JOHANNESBURG, July 19 – Eskom said on Wednesday that it was on a “firm operational and financial footing” as it reported an eight percent increase in revenue to R177 billion, up from R164.2 billion, for the 2016/17 financial year ended 31 March.
Eskom’s interim group chief executive, Johnny Dladla, said that the focus of the power utility had now shifted to managing surplus capacity whereas the security of power supply was the key concern nearly two years ago.
Dladla said Eskom had adopted an aggressive sales volume growth to support economic growth by encouraging an annual growth of 2.1 percent in local demand and eight percent in export sales over the next five years in a bid to manage the surplus capacity.
“Eskom is ideally positioned to support the economic recovery of South Africa and enable industrial growth across Southern Africa,” Dladla said.
Dladla said Eskom’s turnaround plan was premised on three key focal areas, which are improving generation performance; ensuring financial sustainability; and completing the new build programme.
Eskom’s earnings before interest, taxes, depreciation and amortisation (EBITDA), a measure of a company’s operating performance, increased 14.4 percent to R37.5 billion in the year-ended, up from R32.8 billion in same period last year.
Revenue was driven largely by a 12.1 percent increase in export sales and a 9.4 percent tariff increase that was granted by the energy regular last year.
Eskom chief financial officer, Anoj Singh, said Eskom has concluded new export sale agreements with a number of regional trading partners, ranging from 50MW to 200MW in order to grow export sales.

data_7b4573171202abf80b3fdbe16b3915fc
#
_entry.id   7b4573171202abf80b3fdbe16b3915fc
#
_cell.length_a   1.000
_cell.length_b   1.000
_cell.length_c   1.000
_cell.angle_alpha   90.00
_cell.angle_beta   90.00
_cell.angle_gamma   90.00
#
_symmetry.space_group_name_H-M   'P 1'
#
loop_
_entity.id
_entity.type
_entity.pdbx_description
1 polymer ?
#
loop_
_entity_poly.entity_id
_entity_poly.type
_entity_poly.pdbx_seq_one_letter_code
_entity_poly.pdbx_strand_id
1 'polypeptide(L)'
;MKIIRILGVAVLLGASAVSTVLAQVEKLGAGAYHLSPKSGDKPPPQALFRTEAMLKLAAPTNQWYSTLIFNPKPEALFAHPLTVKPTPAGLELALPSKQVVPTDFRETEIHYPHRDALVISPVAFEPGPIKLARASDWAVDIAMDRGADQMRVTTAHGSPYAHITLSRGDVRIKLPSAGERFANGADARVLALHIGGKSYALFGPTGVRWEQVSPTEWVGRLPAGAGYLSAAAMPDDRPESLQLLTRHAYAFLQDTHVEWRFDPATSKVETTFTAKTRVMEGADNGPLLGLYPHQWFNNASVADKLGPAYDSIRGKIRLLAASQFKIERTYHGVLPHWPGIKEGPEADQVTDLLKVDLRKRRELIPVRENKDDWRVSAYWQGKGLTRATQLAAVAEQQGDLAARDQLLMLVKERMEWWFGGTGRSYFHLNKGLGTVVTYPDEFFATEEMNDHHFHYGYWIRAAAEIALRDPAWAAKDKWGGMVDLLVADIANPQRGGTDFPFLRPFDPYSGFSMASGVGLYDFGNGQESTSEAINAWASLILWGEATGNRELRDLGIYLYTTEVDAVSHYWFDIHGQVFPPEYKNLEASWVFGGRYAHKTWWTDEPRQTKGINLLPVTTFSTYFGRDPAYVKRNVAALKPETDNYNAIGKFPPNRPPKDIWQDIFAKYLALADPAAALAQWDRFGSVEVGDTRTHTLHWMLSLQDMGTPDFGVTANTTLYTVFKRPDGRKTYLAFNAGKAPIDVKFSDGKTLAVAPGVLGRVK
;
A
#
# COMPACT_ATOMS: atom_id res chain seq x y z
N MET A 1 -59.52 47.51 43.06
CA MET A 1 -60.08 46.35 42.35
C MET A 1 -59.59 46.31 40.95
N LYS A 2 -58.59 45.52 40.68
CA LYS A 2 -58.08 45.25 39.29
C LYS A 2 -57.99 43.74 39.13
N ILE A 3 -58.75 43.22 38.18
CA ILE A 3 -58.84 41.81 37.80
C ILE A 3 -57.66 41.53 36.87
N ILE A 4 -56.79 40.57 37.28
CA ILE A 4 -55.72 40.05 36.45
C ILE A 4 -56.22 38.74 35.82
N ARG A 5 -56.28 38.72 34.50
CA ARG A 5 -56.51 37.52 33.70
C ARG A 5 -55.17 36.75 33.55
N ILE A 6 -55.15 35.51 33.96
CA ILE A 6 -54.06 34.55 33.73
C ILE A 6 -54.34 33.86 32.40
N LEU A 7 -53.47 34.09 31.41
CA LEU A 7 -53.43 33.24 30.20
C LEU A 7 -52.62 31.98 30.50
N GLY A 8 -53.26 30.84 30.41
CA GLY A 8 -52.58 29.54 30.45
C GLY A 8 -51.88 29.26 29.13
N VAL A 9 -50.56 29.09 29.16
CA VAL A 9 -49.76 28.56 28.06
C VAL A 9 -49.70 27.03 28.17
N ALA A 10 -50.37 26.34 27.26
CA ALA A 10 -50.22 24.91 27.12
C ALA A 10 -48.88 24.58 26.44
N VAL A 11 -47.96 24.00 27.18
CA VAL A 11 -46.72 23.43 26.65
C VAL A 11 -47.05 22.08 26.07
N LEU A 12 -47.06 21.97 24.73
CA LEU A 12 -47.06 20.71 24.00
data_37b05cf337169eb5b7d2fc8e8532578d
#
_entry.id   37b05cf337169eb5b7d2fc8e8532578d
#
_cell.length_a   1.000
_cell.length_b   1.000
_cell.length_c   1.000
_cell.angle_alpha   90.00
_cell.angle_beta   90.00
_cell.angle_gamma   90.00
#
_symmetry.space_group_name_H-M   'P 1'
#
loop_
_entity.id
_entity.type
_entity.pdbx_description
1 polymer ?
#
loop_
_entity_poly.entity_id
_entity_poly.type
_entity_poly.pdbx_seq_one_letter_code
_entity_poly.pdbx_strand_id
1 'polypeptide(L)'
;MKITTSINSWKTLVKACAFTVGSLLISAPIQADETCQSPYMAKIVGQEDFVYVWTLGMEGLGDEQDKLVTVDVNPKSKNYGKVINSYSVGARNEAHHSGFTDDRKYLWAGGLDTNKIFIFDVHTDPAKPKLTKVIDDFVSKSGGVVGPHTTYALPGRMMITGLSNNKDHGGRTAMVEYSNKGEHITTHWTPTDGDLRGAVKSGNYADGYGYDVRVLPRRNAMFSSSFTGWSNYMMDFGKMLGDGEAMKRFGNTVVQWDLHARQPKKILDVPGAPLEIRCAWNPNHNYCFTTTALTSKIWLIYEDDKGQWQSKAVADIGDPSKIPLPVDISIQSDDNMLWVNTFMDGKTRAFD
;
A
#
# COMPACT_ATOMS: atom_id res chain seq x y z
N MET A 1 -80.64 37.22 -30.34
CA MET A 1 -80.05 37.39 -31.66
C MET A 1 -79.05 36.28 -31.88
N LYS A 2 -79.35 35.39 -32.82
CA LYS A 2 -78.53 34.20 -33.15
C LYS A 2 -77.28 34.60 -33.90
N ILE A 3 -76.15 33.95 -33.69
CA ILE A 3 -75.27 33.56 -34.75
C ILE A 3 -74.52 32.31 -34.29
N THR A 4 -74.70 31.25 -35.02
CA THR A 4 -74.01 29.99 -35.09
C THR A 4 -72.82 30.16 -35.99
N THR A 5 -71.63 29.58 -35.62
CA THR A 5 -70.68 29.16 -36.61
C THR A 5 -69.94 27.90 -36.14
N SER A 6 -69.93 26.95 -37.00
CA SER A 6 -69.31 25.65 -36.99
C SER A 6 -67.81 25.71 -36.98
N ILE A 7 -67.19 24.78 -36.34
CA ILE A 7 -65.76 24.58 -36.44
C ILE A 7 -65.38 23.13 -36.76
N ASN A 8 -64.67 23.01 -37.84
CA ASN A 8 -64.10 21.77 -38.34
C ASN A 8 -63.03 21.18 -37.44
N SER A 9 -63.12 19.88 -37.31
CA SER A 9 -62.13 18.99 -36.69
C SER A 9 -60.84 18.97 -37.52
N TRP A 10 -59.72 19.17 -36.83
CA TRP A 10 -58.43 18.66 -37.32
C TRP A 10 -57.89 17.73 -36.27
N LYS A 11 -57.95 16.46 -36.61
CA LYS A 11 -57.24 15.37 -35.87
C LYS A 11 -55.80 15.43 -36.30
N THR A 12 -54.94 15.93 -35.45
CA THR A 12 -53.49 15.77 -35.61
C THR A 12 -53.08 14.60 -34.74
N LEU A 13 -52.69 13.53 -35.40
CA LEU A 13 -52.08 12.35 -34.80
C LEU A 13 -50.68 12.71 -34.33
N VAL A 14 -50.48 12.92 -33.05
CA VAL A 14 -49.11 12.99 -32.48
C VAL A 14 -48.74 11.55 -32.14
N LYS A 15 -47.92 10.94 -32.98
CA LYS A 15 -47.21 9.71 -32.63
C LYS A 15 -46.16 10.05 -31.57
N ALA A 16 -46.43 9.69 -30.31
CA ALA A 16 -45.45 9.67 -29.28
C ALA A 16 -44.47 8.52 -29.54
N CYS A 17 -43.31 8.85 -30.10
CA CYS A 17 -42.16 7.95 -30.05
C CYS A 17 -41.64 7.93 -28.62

Singh said the company’s cost-cutting measures were also bearing fruit, with a saving of R20.2 billion realised in the year under review, up from R17 billion achieved previously.
“We will continue to engage with government, collaborating closely with the Department of Energy and [National Energy Regulator of South Africa] to manage [Independent Power Producers] programme risks and mitigate any unintended negative operational and financial impacts on Eskom,” Singh said.
The group’s liquidity position, comprising cash and cash equivalents plus investment in securities, was R32.5 billion at 31 March 2017.
Singh said Eskom has managed to secure 77 percent of its funding requirements, including cash on hand, for the current 2017/18 financial year despite tough market conditions.
Meanwhile, Eskom’s interim chairperson, Zethembe Khoza, said he was greatly concerned about reportable irregularities that were raised by Eskom’s external auditors.
“It is worth noting that the board has taken adequate steps to the satisfaction of the auditors that the irregularities have been mitigated to an acceptable level,” Khoza said.
“Management has shared plans to facilitate improvements in relation to the qualified audit.
Khoza added that Eskom would be taking disciplinary action against suspended chief executive, Matshela Koko, after the completion into his conflict of interest investigation.